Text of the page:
Through the Eyes of a Stage Manager
Dec. 15, 2012
Erin Amlicke ‘15
Man of La Mancha in Hall Auditorium
Photo by John Seyfried
There’s no denying that there is an element of magic to theatre. The act of seeing characters come alive or witnessing beautiful lighting and sound design can be breathtaking. Yet, it is the weaving of the two—the artistic and the production elements—that truly gives life to theatre.
Sure, the designers perfect the show’s visual or aural elements, while the director stages the action of the play, but when it comes down to the live performance, it’s no longer the creative team who keeps the show on its feet. It’s the stage manager.
For the 2012 mainstage production of Man of La Mancha, this person was senior theater major, Sarah Jick.
What exactly does a stage manager do? That’s a good question. According to Jick, her job includes everything from coordinating rehearsal times, to giving line notes and corrections to actors, to verbally “calling the cues” during show time, or rather, standing backstage with a headset, telling the technical crew when to execute lights and sound.
This complex and tedious process makes high demands on a person, demands which would not be met if it wasn’t for the one trait possessed by all stage managers. “Being organized,” says Jick. “I‘m an organized person and I like making sure everyone else is organized too.”
Comfortable and confident in her position, Jick seems as if she has been stage-managing for a long time. In fact, it wasn’t until she arrived at Oberlin that she became interested in this line of work, initially plunging herself into a Little Theater production of Love’s Labor’s Lost as the show’s assistant stage manager her freshman year. From that point on, she was hooked.
For a young stage manager, there’s no better place to hone your skills and get some experience than with Oberlin’s student clubs, the Oberlin Student Theatre Association (OSTA) and the Oberlin Student Musical Association (OMTA). Jick began stage-managing there and has since worked on a number of productions for the Oberlin Theater Department.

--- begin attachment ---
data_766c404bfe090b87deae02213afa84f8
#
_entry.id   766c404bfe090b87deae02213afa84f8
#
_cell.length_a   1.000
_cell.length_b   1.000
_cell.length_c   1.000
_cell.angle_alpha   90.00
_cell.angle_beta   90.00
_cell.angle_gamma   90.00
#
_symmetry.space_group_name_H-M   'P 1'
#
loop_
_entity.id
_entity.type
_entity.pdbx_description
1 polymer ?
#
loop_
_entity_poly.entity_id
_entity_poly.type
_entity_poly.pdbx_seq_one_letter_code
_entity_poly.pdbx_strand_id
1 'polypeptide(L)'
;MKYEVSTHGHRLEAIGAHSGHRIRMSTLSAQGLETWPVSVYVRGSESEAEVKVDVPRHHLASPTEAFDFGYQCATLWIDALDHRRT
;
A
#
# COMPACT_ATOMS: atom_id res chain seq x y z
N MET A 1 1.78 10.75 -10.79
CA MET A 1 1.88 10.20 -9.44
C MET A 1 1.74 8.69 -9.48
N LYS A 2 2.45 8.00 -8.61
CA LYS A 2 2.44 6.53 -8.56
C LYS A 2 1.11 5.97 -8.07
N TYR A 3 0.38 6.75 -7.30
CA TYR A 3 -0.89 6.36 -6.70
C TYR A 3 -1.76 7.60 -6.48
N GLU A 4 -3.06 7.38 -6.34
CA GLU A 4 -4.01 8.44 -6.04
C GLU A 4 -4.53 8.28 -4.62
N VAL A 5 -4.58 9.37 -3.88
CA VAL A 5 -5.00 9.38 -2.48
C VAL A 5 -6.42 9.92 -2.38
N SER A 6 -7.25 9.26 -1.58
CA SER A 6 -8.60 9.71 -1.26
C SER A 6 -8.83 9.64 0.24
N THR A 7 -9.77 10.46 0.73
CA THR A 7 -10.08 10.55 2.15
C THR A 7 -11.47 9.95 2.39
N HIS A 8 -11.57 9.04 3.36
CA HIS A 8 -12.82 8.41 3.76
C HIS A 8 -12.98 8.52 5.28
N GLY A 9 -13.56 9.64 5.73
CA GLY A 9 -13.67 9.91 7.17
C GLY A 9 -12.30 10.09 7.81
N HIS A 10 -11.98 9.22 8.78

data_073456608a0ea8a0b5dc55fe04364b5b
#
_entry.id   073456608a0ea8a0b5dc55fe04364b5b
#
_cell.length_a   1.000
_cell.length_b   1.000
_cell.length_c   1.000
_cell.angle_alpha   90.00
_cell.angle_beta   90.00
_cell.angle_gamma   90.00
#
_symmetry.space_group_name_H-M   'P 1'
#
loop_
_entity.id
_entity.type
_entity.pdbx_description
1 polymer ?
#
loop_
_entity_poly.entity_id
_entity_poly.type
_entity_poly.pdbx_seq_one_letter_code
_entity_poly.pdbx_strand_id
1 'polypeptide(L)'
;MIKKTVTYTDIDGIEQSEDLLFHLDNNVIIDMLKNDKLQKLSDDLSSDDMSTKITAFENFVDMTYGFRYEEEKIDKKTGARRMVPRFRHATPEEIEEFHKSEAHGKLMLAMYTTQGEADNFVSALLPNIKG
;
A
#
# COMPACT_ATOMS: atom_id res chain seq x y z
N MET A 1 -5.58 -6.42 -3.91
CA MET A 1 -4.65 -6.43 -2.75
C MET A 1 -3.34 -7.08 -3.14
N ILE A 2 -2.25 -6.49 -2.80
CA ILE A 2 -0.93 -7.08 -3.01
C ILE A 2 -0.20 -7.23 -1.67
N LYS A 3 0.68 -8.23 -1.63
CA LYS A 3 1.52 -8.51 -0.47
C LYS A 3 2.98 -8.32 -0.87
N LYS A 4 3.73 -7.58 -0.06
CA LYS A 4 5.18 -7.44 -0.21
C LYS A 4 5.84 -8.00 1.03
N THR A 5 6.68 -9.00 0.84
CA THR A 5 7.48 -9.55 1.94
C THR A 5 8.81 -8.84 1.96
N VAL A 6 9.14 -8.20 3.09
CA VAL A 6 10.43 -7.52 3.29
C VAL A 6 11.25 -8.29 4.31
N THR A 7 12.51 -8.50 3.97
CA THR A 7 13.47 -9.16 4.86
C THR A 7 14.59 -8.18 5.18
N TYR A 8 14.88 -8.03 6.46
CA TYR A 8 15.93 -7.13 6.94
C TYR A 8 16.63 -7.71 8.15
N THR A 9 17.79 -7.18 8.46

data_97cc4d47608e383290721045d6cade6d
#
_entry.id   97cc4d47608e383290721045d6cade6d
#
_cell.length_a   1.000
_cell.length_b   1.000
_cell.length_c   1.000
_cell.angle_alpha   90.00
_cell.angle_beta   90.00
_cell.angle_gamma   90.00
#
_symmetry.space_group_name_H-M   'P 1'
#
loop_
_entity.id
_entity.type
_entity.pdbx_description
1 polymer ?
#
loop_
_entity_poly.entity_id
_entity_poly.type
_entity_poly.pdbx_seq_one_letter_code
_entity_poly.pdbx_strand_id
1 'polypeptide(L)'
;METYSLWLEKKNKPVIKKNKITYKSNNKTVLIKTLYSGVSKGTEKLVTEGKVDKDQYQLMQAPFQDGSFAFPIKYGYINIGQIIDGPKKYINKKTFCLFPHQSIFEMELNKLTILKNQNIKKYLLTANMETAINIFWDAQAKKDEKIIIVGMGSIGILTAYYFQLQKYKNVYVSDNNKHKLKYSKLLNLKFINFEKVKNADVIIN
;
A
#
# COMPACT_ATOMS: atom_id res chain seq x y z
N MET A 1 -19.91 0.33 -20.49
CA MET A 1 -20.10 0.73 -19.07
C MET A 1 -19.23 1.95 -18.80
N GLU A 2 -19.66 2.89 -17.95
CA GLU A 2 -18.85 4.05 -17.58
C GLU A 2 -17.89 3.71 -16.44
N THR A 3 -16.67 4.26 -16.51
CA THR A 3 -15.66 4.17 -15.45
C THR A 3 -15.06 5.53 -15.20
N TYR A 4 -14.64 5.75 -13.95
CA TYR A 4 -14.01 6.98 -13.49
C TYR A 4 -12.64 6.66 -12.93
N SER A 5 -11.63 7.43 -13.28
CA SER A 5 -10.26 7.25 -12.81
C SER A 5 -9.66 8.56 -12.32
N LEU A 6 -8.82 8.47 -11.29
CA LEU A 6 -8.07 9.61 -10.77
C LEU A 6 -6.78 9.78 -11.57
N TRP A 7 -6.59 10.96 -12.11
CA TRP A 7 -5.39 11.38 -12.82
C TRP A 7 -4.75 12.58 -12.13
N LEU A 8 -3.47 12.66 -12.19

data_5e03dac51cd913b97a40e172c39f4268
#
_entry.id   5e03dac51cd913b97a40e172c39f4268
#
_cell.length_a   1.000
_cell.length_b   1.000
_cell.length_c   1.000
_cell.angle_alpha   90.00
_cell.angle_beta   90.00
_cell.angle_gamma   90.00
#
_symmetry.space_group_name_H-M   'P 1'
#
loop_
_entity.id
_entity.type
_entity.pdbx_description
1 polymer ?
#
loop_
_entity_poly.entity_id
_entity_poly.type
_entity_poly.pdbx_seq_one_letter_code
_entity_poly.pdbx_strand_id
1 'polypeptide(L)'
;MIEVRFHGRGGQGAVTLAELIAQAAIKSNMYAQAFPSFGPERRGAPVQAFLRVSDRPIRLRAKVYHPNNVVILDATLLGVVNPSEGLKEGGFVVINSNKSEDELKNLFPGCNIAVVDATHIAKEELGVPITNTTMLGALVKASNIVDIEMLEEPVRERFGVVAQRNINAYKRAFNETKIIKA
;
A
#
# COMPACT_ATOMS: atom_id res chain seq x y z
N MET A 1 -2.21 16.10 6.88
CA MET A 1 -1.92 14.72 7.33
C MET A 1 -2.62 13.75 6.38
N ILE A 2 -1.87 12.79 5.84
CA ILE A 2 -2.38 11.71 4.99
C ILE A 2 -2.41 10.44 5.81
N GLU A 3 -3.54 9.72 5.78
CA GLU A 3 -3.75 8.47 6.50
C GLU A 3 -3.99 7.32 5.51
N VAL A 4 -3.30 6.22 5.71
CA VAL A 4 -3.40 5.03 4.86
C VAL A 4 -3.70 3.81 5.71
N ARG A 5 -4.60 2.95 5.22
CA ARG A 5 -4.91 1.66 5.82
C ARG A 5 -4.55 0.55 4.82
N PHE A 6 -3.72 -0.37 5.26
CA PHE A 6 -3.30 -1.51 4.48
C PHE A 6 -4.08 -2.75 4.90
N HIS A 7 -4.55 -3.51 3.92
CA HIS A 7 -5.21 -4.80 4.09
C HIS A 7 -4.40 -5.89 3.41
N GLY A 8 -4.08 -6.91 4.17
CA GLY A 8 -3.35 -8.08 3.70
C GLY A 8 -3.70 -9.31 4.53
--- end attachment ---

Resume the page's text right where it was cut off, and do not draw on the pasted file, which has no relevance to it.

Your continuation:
However, don’t be fooled into thinking that stage-managing is the same for every production. As Jick was quick to remind me, jumping around between musicals and straight plays isn’t as simple as one might think. “Musicals are harder to deal with on the technical side, so many stay away,” says Jick. Many lighting and sound cues are needed to coordinate with the musical score, so following the music and nailing down its timing is key to a production’s success.
Man of La Mancha, directed by Associate Professor of Theater and in-house costume designer Chris Flaharty, was no disappointment. The process of getting Mancha to the stage, as Jick describes, was one of tremendous ease. “Chris is great. I’ve worked with Chris before as a costume designer. He’s very detail orientated, he knows exactly what he wants; you just have to figure out how to help him get there.”
Mainstage shows are always exciting opportunities for student stage managers to work on. They take place in Hall Auditorium on Oberlin’s largest stage, are directed by departmental professors, and in the case of Mancha, also feature professionals in performance and design roles; Associate Professor Matthew Wright played the leading role of Cervantes and Don Quixote, while professional lighting designer and Oberlin alumnus Carolyn Wong joined Mancha’s creative team. The collaboration between these professionals and the show’s talented cast of student actors made what Jick describes to be one of the smoothest shows she has ever encountered.
Still, it is evident that Jick’s impeccable organization skills and breadth of experience are not the only elements of her nature that make her a sought after stage manager within the Oberlin theatre community. It’s also her passion for the job.
“Sometimes, when you’re just an actor or just a lighting designer, it’s easy to only focus on what only you have to do. You only get to see how it all comes together at the very end. As a stage manager, I like getting to see every part of the production. You see how every individual piece comes together.”
After seeing the show "close to 90 times,” I’m tempted to start calling Jick “The Protector of the Stage” or the “The Great Coordinator;” names from which I’m sure she’d shy away. Still, I have to say that I’m not far off. As she says herself, “The plan is to be a working stage manager. It’s always a challenge, of course, with professional theatre, but that’s the plan.”
Best of luck, Sarah.
Erin Amlicke ’15 is an expected Theater and Economics double major from Nashville, TN.